In what we would characterize as a significant development, a posting on the Wall Street Journal Digits Technology blog quotes informed sources as indicating that global-wide contract manufacturer Foxconn, also known as Hon Hai Precision Industry, has been quietly working with Andy Rubin of Google on developing advanced robotics that can be deployed within Foxconn factories.  The posting further indicates that Foxconn has dispatch engineers to the campus of the Massachusetts Institute of Technology (MIT) to learn the latest in manufacturing automation technology.

Google has acquired eight robotics companies in the last year and has established a robotics development group. The WSJ posting makes note of the recent acquisition of Boston Dynamics, a company that has designed mobile research robots for the U.S. Defense Department. Speculation is that Google’s interests are in building a new robotics operating system for manufacturers, similar to its Android mobile operating system.

What makes this revelation more interesting is that Foxconn is the major contract manufacturing services provider to Apple and other high tech and consumer electronics providers.  In essence, Google may be assisting these OEM’s in assuring a considerable manufacturing presence in China and other lower-cost manufacturing regions.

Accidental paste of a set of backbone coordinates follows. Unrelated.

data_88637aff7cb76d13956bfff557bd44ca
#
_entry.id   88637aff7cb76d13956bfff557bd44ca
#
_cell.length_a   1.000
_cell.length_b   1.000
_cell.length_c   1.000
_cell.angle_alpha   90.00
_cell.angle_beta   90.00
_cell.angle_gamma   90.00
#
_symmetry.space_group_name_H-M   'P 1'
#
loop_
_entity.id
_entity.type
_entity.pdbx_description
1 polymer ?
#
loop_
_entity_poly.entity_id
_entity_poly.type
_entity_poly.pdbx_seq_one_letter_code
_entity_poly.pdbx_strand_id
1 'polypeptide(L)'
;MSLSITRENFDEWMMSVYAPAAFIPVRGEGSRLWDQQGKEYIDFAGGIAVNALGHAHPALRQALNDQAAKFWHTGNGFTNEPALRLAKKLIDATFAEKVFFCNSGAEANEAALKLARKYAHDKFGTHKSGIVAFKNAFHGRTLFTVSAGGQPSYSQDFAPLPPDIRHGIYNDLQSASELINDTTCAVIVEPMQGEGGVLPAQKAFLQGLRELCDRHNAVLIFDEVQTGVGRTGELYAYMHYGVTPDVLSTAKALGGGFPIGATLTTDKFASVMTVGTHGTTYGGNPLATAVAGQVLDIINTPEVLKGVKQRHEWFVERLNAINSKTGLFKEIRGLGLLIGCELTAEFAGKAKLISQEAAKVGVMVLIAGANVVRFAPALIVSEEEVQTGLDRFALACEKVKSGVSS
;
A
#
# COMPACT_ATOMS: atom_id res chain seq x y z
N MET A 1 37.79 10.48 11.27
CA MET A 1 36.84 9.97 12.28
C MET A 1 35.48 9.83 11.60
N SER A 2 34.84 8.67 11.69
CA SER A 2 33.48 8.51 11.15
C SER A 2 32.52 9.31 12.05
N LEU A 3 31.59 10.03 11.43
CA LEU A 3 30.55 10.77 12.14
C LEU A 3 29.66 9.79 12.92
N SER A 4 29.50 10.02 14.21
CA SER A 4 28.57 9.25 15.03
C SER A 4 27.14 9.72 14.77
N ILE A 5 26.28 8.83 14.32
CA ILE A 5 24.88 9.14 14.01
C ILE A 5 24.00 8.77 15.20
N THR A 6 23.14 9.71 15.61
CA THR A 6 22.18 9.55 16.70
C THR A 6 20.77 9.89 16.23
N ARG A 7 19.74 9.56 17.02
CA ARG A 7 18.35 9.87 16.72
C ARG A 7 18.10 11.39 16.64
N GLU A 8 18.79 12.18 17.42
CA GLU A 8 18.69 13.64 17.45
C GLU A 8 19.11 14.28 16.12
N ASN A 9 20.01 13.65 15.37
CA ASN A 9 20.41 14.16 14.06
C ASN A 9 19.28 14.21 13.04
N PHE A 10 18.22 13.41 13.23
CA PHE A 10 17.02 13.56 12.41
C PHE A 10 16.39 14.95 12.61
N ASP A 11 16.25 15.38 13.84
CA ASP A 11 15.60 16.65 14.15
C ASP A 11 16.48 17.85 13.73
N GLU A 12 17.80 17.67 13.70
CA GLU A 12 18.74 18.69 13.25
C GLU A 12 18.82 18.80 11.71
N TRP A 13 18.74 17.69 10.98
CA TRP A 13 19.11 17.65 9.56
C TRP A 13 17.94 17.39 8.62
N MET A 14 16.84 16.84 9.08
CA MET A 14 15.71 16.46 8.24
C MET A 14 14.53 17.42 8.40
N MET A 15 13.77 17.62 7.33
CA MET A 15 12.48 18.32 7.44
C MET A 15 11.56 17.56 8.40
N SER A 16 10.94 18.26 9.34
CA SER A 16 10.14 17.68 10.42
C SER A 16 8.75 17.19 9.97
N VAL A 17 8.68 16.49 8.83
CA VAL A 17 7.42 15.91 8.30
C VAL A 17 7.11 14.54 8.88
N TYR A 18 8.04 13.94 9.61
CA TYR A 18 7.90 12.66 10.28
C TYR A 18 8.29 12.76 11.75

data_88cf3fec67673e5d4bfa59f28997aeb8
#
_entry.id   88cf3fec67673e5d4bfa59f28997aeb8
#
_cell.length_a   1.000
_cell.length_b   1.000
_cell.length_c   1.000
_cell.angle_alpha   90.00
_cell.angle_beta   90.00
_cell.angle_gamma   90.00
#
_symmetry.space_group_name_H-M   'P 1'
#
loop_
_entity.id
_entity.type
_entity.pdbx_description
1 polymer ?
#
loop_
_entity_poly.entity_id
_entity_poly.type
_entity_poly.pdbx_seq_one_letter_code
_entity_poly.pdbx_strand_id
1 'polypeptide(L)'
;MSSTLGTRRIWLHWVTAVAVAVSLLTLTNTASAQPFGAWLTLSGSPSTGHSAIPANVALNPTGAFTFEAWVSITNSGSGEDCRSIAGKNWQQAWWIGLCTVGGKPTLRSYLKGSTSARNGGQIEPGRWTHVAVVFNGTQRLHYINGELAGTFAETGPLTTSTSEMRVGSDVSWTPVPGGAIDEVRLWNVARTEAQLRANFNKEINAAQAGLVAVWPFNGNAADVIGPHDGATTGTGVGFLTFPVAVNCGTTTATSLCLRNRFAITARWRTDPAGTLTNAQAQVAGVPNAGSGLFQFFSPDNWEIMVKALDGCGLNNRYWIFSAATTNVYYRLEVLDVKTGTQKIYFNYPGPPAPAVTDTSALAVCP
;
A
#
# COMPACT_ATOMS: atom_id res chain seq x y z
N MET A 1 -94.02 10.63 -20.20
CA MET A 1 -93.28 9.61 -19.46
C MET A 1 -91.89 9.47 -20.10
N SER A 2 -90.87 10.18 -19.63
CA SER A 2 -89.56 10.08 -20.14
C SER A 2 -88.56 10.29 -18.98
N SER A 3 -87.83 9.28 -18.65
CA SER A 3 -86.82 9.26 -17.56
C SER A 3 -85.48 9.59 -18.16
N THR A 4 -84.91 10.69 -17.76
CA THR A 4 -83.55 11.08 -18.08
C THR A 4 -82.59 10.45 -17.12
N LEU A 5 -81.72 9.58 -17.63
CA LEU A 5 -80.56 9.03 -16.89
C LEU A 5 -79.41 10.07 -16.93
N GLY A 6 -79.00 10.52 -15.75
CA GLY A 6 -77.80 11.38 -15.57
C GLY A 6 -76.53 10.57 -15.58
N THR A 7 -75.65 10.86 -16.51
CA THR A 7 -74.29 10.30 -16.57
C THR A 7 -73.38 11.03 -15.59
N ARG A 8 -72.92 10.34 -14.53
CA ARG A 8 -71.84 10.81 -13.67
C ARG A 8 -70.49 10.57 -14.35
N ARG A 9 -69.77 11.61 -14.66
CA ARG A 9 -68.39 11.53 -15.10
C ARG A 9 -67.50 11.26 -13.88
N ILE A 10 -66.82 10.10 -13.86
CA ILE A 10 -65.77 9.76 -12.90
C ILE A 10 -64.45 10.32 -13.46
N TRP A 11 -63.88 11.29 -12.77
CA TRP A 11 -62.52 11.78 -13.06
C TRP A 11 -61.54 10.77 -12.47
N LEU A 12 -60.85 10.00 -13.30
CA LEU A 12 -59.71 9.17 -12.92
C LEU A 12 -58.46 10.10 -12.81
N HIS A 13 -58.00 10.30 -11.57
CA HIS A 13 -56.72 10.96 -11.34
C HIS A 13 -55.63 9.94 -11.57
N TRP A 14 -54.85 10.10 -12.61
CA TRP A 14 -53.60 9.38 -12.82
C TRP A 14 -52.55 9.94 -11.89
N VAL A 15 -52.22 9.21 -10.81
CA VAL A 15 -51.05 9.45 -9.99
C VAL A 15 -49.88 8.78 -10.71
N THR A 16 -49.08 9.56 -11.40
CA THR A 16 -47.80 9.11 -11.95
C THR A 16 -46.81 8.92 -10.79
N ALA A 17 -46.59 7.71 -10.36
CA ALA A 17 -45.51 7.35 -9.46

A number of major players are vying for control of the next iteration of automation and/or operating systems associated with the “Internet of Things”.  In addition to Google, Amazon, General Electric, Siemens, Qualcomm and others are investing large amounts to be on the forefront of the next iteration technologies that leverage combinations of robotics, additive manufacturing and predictive analytics techniques.

Supply Chain Matters has previously brought attention to Foxconn’s aggressive goals to automate its factories with a million robots to counter increasing direct labor costs in China. This revelation comes after other announcements that Foxconn had established a joint engineering development effort with Carnegie Mellon University in the U.S.

This revelation comes in the throes of a recent revelation that Google’s Chairmen Eric Schmidt was the recent recipient of a $100 million compensation package, and the release of a former Yahoo senior executive with an exit package in excess of $100 million. There have been public protests in the San Francisco area concerning the growing wealth disparity among Silicon Valley companies, which gets continually reinforced by these revelations.

One can trust that Google will share intellect and collaborate with other manufacturers located across global regions including the Eurozone, North America and other regions. It would indeed be unfortunate that a future headline declares that other manufacturing regions are placed within a strategic competitive disadvantage because of the actions of a Silicon Valley giant with a singular goal.

Bob Ferrari